Anomalies and Market Efficiency
Anomalies are empirical results that seem to be inconsistent with maintained theories of asset-pricing behavior. They indicate either market inefficiency (profit opportunities) or inadequacies in the underlying asset-pricing model. The evidence in this paper shows that the size effect, the value effect, the weekend effect, and the dividend yield effect seem to have weakened or disappeared after the papers that highlighted them were published. At about the same time, practitioners began investment vehicles that implemented the strategies implied by some of these academic papers. The small-firm turn-of-the-year effect became weaker in the years after it was first documented in the academic literature, although there is some evidence that it still exists. Interestingly, however, it does not seem to exist in the portfolio returns of practitioners who focus on small-capitalization firms. All of these findings raise the possibility that anomalies are more apparent than real. The notoriety associated with the findings of unusual evidence tempts authors to further investigate puzzling anomalies and later to try to explain them. But even if the anomalies existed in the sample period in which they were first identified, the activities of practitioners who implement strategies to take advantage of anomalous behavior can cause the anomalies to disappear (as research findings cause the market to become more efficient).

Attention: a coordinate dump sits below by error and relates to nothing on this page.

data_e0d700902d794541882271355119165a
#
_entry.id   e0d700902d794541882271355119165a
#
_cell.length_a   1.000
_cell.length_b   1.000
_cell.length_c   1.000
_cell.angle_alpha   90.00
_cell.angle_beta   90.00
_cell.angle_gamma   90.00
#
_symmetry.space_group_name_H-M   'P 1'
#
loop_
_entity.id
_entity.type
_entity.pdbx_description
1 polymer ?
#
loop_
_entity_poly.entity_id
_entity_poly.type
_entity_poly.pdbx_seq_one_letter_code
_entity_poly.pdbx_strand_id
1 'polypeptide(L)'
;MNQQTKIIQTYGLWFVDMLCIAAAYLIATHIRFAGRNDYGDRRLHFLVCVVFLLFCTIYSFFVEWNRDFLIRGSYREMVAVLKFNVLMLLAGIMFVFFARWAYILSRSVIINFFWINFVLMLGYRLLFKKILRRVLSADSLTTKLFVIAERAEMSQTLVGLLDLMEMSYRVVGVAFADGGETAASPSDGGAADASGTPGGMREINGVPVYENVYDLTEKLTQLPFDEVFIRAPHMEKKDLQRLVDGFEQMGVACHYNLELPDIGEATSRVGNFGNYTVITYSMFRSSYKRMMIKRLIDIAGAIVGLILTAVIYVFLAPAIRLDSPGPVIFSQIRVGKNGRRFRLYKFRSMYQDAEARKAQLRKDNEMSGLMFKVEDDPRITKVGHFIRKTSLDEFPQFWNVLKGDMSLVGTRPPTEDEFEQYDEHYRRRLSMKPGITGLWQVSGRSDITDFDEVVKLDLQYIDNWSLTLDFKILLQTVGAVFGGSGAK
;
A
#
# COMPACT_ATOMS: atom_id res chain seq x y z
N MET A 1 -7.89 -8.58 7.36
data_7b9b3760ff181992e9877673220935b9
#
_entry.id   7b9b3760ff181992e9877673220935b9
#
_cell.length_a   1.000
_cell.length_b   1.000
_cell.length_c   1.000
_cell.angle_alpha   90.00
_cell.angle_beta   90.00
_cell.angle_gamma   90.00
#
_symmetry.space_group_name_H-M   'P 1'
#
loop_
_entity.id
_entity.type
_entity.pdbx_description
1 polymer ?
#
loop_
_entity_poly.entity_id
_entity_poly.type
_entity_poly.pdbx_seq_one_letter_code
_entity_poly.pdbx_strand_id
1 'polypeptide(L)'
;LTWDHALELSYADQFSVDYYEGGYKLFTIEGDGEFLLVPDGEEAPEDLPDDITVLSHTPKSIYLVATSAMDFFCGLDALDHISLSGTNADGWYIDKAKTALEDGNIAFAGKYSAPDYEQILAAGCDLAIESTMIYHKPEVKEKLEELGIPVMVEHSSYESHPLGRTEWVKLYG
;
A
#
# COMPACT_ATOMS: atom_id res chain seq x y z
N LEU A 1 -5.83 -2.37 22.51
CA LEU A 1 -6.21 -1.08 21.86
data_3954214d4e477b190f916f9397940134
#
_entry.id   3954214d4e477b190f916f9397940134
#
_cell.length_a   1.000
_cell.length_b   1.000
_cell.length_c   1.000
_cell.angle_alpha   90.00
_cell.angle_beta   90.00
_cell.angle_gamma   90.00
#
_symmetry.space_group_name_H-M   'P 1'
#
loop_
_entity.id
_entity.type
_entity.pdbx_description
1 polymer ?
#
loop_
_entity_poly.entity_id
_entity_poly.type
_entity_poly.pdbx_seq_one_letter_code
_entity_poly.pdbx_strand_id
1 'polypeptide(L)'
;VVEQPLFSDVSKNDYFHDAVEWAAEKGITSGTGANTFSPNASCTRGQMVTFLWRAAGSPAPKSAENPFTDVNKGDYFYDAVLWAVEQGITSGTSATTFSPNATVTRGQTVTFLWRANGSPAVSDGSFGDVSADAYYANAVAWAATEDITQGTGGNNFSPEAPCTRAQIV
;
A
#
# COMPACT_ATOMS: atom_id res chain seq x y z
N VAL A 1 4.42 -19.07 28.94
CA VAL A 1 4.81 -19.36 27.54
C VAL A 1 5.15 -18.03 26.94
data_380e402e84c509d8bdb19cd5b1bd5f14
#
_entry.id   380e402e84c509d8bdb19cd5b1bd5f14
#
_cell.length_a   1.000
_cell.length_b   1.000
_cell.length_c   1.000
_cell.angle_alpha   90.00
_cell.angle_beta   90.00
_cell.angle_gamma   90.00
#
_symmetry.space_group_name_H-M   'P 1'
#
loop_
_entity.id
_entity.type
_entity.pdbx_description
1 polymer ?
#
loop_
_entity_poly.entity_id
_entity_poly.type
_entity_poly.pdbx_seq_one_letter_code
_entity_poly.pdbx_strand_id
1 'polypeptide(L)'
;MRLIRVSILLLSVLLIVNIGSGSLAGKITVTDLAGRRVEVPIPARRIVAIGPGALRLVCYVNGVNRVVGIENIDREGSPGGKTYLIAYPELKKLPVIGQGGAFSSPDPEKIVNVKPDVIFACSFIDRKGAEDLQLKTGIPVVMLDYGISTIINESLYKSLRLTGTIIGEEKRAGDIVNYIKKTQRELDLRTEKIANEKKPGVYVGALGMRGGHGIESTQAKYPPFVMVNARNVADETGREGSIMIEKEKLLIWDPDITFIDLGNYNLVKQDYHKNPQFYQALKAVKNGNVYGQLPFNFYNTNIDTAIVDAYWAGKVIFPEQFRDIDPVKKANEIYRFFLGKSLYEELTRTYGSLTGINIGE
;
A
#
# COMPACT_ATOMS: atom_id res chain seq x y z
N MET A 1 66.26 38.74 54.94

Schwert, G. William, 2003. "Anomalies and market efficiency," Handbook of the Economics of Finance, in: G.M. Constantinides & M. Harris & R. M. Stulz (ed.), Handbook of the Economics of Finance, edition 1, volume 1, chapter 15, pages 939-974 Elsevier.